By Swami Dr Snehananda Jyoti on 07-01-2016
Our life needs to be simple, intense, and intentional that is lived very close to nature. When my wife and I wound up our handsome jobs in the USA, and came to spend most of the time in our life’s last stage – setting zone – in India, we felt we had a special inner call. I was born and brought up in India; she was born and brought up in the USA. This fact ideally suited our cherished goal of East-West Awakening, that integrates the very best from the East and the West. We always lived a simple life in the USA. Because we believe a simple life is the only one worth living. We currently live an intense life in the midst of persons coming from diverse backgrounds, cultures, and religions. Our purpose is to live an intense life in all its diversity as world citizens, while affirming each person that comes to our life as one is, and witnessing to the unity of humanity. We are grateful to the animals that enhance our life, especially our cows that give us wholesome milk, cooking gas, and fertilizer, and our dog, Tantran, with full of love, that alerts us to everything in the surroundings with his short and benign barks.
With regard to food, we have a vegetarian diet in the ashram though we make very limited accommodation for an inmate in the ashram who has difficulty. On the whole, we believe the vegetarian life is the way to go. We consider milk and eggs to be part of a vegetarian diet. The spirit of the ashram does not allow imposition of any view or ideology on anyone. I spend most of my time meditating, reading, reflecting, landscaping, gardening, or meeting with persons who come to see me. The atmosphere in and around the ashram is one that helps persons foster the kind of growth and development so they can become what they are capable of. On Wednesdays, I spend my time in silence and solitude in learning and experimenting on how to get closer and closer to the higher source of energy (God) and humanity, and what to write for the Thursday article for Indian Thoughts. Often I do not have a clue on what I am going to write. So I go to bed around 9 p. m., and spontaneously get up around 1 a. m. on Thursday and write on I think I need to write on hoping it will be beneficial for my readers. If I am satisfied with what I write, I think there is a greater chance for the readers to appreciate it. I am aware many of my well-wishers think that I am wasting my time and talents spending an enormous amount of time working on the land. They think that I take too seriously my vocation of being a bhoomiputran (son of earth). Little do they know that this endeavor of mine not only keeps my feet firmly planted in the earth with the overwhelming majority of persons who are farmers in the world but also affords me the opportunity to learn from nature that currently for me is the best better teacher in the universe.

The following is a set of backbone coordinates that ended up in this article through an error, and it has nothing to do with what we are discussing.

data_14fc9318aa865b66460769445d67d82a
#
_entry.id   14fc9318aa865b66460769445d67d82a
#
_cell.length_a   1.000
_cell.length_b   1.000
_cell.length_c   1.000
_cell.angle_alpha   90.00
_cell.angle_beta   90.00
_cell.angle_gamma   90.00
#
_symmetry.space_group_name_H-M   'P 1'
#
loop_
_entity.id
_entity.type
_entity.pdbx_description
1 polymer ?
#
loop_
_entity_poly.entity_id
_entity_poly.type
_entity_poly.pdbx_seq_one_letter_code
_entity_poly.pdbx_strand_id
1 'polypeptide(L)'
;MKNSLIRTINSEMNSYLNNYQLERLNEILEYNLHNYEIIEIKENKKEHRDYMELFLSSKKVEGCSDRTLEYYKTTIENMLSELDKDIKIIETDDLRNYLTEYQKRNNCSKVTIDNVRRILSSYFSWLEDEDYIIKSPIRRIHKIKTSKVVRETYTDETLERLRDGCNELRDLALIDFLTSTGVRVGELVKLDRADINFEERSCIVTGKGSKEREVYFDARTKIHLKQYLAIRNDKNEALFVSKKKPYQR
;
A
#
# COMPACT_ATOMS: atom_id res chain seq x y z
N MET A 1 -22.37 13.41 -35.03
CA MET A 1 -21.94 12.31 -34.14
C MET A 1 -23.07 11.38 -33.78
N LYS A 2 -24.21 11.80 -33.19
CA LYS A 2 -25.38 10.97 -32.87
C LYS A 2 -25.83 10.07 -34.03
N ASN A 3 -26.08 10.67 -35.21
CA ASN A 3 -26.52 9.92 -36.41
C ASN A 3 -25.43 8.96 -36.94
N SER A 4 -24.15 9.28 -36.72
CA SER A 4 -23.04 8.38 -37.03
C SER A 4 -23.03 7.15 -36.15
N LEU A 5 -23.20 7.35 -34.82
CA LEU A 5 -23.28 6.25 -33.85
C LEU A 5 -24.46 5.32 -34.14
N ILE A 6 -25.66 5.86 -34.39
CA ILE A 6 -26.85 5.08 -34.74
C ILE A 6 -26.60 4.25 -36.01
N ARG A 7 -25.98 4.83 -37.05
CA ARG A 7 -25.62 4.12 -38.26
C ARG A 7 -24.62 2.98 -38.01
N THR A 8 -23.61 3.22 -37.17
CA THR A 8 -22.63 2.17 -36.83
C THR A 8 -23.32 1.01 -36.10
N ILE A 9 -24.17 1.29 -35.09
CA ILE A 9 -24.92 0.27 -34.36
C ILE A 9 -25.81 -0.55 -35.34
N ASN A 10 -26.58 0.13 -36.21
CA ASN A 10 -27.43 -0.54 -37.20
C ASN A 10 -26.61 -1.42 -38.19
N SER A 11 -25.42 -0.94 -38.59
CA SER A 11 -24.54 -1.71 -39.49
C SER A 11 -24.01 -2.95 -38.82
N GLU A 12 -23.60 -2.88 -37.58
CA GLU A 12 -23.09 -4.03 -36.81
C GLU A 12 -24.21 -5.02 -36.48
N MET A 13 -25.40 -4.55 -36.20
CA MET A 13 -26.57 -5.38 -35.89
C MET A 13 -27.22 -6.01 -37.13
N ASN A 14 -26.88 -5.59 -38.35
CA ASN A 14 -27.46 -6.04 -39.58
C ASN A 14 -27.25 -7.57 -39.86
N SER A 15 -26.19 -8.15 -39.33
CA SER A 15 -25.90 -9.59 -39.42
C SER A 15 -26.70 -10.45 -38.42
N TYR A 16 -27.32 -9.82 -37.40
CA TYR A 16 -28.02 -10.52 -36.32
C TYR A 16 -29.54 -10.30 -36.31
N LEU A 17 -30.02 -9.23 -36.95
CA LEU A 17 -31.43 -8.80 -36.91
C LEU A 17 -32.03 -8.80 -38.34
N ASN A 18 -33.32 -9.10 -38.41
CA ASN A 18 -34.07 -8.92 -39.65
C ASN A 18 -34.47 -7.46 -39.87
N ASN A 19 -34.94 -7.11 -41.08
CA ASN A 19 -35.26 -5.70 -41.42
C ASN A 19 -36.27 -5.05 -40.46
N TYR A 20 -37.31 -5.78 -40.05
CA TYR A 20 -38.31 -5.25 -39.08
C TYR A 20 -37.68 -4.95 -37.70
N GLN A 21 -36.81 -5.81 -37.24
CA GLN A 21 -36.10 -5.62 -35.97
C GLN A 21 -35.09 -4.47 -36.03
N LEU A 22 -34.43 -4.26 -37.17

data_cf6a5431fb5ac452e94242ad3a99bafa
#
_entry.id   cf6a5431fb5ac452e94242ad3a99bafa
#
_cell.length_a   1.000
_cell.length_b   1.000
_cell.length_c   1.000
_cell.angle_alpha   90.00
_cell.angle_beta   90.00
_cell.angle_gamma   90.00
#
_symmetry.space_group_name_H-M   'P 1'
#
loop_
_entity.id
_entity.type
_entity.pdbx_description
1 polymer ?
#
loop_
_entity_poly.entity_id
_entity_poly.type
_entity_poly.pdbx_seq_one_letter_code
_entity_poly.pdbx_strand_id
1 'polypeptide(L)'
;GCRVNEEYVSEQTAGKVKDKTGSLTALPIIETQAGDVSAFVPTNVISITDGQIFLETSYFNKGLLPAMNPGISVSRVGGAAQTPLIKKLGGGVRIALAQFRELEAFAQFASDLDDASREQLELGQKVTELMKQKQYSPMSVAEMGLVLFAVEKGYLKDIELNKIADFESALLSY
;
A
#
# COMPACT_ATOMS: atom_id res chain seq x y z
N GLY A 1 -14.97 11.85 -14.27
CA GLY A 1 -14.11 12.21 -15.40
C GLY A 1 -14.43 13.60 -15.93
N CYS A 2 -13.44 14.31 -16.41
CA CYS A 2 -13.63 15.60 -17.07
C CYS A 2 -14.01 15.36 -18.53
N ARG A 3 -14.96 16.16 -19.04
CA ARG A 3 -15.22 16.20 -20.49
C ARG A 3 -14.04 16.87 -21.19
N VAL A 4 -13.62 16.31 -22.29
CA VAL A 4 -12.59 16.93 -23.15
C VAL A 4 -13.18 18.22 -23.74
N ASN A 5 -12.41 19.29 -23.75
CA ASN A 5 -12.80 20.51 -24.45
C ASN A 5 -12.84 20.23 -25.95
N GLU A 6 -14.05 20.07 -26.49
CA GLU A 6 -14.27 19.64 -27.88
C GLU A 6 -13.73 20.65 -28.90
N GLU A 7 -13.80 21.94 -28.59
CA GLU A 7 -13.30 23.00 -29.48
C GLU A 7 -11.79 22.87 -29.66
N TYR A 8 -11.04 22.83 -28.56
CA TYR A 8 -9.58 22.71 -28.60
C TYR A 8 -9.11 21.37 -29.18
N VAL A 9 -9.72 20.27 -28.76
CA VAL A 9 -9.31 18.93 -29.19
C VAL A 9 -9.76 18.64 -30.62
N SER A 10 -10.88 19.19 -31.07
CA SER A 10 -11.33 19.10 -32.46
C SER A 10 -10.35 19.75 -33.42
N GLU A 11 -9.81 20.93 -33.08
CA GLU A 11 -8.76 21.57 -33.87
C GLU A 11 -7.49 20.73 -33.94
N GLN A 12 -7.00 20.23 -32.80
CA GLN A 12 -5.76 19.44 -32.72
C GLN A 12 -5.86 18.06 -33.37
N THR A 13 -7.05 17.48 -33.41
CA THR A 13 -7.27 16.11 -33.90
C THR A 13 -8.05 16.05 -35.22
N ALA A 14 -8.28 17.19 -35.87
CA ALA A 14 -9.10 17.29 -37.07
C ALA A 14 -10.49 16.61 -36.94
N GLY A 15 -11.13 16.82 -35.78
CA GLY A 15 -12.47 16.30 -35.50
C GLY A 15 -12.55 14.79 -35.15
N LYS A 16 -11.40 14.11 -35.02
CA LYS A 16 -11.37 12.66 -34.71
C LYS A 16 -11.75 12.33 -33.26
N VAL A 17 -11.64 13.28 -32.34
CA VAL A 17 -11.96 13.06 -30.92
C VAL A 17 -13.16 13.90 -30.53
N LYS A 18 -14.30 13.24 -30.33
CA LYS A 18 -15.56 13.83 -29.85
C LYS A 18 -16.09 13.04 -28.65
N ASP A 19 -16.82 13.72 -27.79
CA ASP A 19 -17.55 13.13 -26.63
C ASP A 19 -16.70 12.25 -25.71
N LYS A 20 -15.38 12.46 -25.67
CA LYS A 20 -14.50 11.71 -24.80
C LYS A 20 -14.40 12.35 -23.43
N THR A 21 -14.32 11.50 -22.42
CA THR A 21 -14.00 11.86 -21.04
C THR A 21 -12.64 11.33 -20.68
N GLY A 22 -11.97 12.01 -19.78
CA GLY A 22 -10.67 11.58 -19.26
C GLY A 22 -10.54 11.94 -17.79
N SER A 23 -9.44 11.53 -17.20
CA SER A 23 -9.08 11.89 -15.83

So where are we? We are wherever we are. Because where we are is the very destination of the many thousands of miles of journey our life of pilgrimage consists of. For me it even not only figuratively but practically coincided as I began my journey from Kerala long ago and came back to Kerala, certainly one of the most beautiful landscapes of the world. And the only thing worthwhile doing is to spend every moment of our life in the way we think best not the way others think how we should impress this world whose attention span for even the greatest celebrity is very short-lived. So shall we store up our treasures, where certainly our hearts are, in a place where “neither moth and woodworms destroy them nor thieves can break in and steal”?
About The Author
Dr. John K Thekkedam (Swami Snehananda Jyoti) spent most of his life as a clinical psychologist in USA. He began his public life as a Jesuit priest. Quite attracted in distinct philosophies, he left the society and founded 'East West Awakening'.